Boy, it’s been a trying week at Cat Habitat HQ! No, it’s not because one Donald J Trump now has the nuclear codes – although that is our depressing reality and something I’m still trying the come to terms with. In fact it’s much worse than that because we’ve had not one cat stop eating in recent days but two. If we rewind to a week ago Mr Pet Parent did his usual 6am breakfast feed for the Favourite Felines. By all accounts this was uneventful and subsequently both Pet Parents headed off for another day’s toil at their real jobs. Pussa is always the captain of the welcoming committee for the evening parental return, but not this day. Usually she wants to skip over cuddles and pats preferring to move straight to the critical business of dinner. But she just stayed where she was, lying on the couch. The Pet Parents came to instant agreement that somethings up, but wanted to test the theory to see if she’d eat anything. Nothing. Not even a flick of a biscuit out of the bowl. Soph at this stage was still OK and took her usual millennium to eat her rations, albeit this time without Pussa lurking close by to push her out of the way once she’d hoovered up her own. It was agreed that if Pussa was still off her food in the morning, then it’d be a trip to the V.E.T. for her.
And that’s exactly where we found ourselves the following morning. This however was only after Pussa threw the cat version of a tantrum by hiding under the bed as soon as she saw the cage come out. We of course couldn’t tempt her out with food so we had to dismantle the bed – mattress, slats, the whole shebang. This was starting out as a cracker of a day. Nonetheless, after making friends with a golden retriever in the waiting room, we had Pussa on the examination table at our good pals Vet Friends Chatswood. She was looked at all over, including her teeth, and temperature taken (not sure if she’s forgiven us for the thermometer up the bottom yet) and no obvious signs of what the problem was could be found. We opted to have some blood tests done to screen for, well actually I didn’t really know what….something bad I surmised. Admittedly Pussa had picked up a bit in the afternoon but was still off her food that evening, and then Soph our remaining healthy cat stopped eating too. What the hell? We’ve been feeding these two cats the same dry and wet food basically their entire life and now in a matter of 24 hours it was not acceptable to either. Pussa was at least sick, but nothing was wrong with Soph. We bumbled through the next day watching like hawks how much and what they ate. Numerous bowls of food go into the bin uneaten. On the upside though, Pussa was getting back to her usual self seemingly recovering from whatever it was that had laid her low. Executive orders were signed by the Pet Parents to acquire alternative brands of food the following day, meantime on the human dinner menu that night was BBQ chicken. This was apparently a completely acceptable meal even by Soph’s exacting standards. I had visions of having to buy pieces of BBQ chicken every day for the rest of Soph’s life…marvellous.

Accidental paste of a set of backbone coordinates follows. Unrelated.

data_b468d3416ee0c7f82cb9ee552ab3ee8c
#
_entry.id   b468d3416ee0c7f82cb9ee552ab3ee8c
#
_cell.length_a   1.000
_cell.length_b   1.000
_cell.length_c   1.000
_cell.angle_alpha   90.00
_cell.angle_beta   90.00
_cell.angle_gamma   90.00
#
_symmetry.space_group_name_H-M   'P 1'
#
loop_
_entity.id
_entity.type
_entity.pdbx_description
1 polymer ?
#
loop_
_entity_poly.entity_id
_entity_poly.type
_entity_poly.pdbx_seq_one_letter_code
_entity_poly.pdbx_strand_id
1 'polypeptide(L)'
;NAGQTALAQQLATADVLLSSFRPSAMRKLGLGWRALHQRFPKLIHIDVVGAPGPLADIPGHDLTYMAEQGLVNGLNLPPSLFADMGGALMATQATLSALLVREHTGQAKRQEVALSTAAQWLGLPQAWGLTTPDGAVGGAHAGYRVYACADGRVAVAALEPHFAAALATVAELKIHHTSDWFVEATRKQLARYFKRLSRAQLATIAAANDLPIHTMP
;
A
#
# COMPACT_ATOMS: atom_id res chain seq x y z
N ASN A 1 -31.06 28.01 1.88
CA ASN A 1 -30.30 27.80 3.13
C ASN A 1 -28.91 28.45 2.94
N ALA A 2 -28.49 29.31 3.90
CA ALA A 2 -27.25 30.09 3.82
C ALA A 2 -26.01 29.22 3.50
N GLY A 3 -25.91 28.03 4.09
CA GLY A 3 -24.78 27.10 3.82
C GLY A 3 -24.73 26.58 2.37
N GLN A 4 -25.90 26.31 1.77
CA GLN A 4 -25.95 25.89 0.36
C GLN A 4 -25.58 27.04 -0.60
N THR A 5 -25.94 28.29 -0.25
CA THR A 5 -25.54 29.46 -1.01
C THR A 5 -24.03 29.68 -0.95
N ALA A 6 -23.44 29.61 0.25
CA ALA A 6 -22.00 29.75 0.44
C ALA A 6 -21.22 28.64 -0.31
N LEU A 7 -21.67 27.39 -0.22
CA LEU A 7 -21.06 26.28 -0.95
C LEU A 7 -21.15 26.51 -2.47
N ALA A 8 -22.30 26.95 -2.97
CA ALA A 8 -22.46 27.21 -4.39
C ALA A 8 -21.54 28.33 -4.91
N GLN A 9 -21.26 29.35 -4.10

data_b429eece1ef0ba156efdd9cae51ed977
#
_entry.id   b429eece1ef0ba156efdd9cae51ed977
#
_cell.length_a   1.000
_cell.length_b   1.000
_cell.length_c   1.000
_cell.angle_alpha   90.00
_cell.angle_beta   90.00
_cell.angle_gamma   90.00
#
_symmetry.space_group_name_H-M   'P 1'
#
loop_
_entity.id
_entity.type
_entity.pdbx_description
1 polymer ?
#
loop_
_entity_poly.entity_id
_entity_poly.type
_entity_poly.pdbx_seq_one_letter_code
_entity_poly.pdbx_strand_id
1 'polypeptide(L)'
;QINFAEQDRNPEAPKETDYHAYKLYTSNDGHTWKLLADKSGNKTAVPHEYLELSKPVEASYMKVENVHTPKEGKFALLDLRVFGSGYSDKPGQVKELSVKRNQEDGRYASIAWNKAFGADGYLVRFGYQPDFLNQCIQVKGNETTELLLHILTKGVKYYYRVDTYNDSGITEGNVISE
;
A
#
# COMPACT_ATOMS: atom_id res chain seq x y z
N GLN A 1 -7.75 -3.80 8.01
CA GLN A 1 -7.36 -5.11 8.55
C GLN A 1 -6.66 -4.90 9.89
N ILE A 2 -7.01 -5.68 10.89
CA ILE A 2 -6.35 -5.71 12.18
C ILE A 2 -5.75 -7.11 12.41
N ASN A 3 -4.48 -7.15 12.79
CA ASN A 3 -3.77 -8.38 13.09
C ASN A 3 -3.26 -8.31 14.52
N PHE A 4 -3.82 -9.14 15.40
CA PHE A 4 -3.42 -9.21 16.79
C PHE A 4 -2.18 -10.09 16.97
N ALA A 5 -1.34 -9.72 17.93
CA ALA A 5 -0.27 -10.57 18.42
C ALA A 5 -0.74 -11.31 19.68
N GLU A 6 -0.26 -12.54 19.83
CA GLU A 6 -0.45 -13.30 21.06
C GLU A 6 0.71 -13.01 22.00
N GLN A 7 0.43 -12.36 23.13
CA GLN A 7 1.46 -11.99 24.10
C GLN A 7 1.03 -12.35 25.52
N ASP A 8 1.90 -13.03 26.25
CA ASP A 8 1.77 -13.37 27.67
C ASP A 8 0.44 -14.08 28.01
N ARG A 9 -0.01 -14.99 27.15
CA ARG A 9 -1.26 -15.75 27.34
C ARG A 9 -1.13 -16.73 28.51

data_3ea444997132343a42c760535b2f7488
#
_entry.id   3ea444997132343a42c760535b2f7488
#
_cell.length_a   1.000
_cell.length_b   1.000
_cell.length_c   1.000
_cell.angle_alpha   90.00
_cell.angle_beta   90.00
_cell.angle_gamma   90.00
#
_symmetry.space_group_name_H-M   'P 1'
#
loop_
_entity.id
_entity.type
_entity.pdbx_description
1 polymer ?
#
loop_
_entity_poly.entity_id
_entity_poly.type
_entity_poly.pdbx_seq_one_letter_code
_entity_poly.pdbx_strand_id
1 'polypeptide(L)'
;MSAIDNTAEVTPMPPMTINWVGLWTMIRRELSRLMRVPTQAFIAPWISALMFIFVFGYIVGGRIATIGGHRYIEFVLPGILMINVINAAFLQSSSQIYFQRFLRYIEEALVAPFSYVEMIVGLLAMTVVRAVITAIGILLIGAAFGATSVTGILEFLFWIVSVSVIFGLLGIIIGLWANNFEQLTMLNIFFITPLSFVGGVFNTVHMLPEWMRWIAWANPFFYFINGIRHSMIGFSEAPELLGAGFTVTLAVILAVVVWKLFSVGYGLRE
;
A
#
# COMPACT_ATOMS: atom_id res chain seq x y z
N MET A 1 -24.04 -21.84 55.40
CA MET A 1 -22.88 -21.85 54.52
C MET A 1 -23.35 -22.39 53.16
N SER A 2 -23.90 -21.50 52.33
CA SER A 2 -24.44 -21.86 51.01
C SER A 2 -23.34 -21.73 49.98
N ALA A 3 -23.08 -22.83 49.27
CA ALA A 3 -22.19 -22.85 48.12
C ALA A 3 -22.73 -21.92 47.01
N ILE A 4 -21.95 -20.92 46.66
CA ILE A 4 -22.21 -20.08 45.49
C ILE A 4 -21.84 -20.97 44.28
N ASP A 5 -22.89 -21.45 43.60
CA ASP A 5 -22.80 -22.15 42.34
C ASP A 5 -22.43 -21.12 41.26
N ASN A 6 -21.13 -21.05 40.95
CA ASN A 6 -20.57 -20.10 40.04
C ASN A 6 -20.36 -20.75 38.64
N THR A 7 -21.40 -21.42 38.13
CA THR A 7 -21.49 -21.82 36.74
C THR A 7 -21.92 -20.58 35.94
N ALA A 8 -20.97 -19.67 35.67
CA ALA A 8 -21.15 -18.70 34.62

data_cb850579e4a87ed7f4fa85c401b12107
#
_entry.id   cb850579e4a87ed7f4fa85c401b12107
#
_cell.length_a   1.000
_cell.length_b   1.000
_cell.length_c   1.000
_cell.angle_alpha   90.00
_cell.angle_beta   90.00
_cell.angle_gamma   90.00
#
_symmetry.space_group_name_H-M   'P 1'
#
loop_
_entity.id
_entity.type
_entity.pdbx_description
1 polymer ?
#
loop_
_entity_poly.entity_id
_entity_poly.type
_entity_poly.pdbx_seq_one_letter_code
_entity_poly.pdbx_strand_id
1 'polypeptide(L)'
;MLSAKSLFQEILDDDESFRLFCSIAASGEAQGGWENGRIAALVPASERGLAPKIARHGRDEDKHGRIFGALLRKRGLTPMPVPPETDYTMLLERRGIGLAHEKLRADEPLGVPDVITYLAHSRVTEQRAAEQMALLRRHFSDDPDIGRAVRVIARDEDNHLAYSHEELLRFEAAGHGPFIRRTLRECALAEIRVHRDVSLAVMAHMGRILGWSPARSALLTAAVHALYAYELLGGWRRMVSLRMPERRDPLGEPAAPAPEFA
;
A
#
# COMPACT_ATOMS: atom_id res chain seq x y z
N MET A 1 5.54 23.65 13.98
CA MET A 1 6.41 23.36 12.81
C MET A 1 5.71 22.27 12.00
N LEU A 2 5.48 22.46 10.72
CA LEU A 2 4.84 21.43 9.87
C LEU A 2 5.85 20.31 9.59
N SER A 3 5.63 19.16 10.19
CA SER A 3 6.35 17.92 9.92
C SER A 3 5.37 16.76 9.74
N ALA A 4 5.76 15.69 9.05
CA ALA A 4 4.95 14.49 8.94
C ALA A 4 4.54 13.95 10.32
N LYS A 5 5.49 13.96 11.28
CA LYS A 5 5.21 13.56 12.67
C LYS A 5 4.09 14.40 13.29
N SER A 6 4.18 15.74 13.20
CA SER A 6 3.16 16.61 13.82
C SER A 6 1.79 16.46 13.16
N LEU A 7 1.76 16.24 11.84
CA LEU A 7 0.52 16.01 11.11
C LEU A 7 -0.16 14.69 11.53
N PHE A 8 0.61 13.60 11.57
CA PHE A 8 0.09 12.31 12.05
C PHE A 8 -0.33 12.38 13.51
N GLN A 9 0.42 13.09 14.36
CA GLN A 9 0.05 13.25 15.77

The following day as we go about our acquisition-of-new-food task we bump into a friend and fellow cat owner, Kathy, at our nearby big box pet centre. We discuss our various experiences of situations where a cat has stopped eating. Kathy said she thought that when her cat went off eating something that it might have been because of its smell. The Pet Parents looked at each other and thought yep I reckon there might be something to that. And what do you know, the biscuits from a new packet were cleaned up without as much as a crumb being left. Pussa has eaten all the new versions of wet food we’ve given her although Soph is still selective, but she always has been so that’s nothing new. Certainly with the dry food, I think they may have decided that it had got a bit stale since we were getting towards the bottom of the pack. The only thing we came up with to explain the refusal to eat the wet food was maybe the manufacturer had changed their recipe. What I do know is that we now have about 50 tins of a certain brand of cat food that look destined to be given to a local cat rescue agency. Not that that’s a bad outcome.
There can be a variety of reasons why your cat stops eating, such as:
- They’re sick: Loss of appetite and weight loss can be one of the first things to occur with a sick cat. They could be suffering from infections, blockages, kidney problems or cancer
- Dental issues: You know yourself if you have a sore tooth or gums that eating isn’t higher on your agenda
- Reaction to vaccinations: Your cat’s annual vaccinations can cause them to feel a bit off. This has happened to Pussa a couple of times and she gets quite lethargic for a day or so afterwards. We now always mention this to the vet when it’s time for the annual jabs
- Environment: Cat’s aren’t fans of change so any alterations to their physical environment can send them a bit off the rails
- Downright fussiness: Renowned for being particular about their food, cats can be sensitive to temperature and freshness, or lack thereof. Even consider the place where you’ve got their bowl or if there is any residual food left in it from a previous meal.
I can’t really complain because on the whole we’ve been pretty lucky with both Pussa & Soph in that they basically eat most things we give them. Oh, and if you’re wondering, the blood test results for Pussa came back without showing anything to cause alarm. That’s of course after spending an entire night convincing myself that she had been struck down with cancer and formulating a plan of how we would deal with that. Nothing like a bit of catastrophising at 3am is there? I shall also be buying cat biscuits in smaller packets even though it’s more expensive on a per kilo basis. It’s still got to be cheaper than throwing quarter of a bag away hey?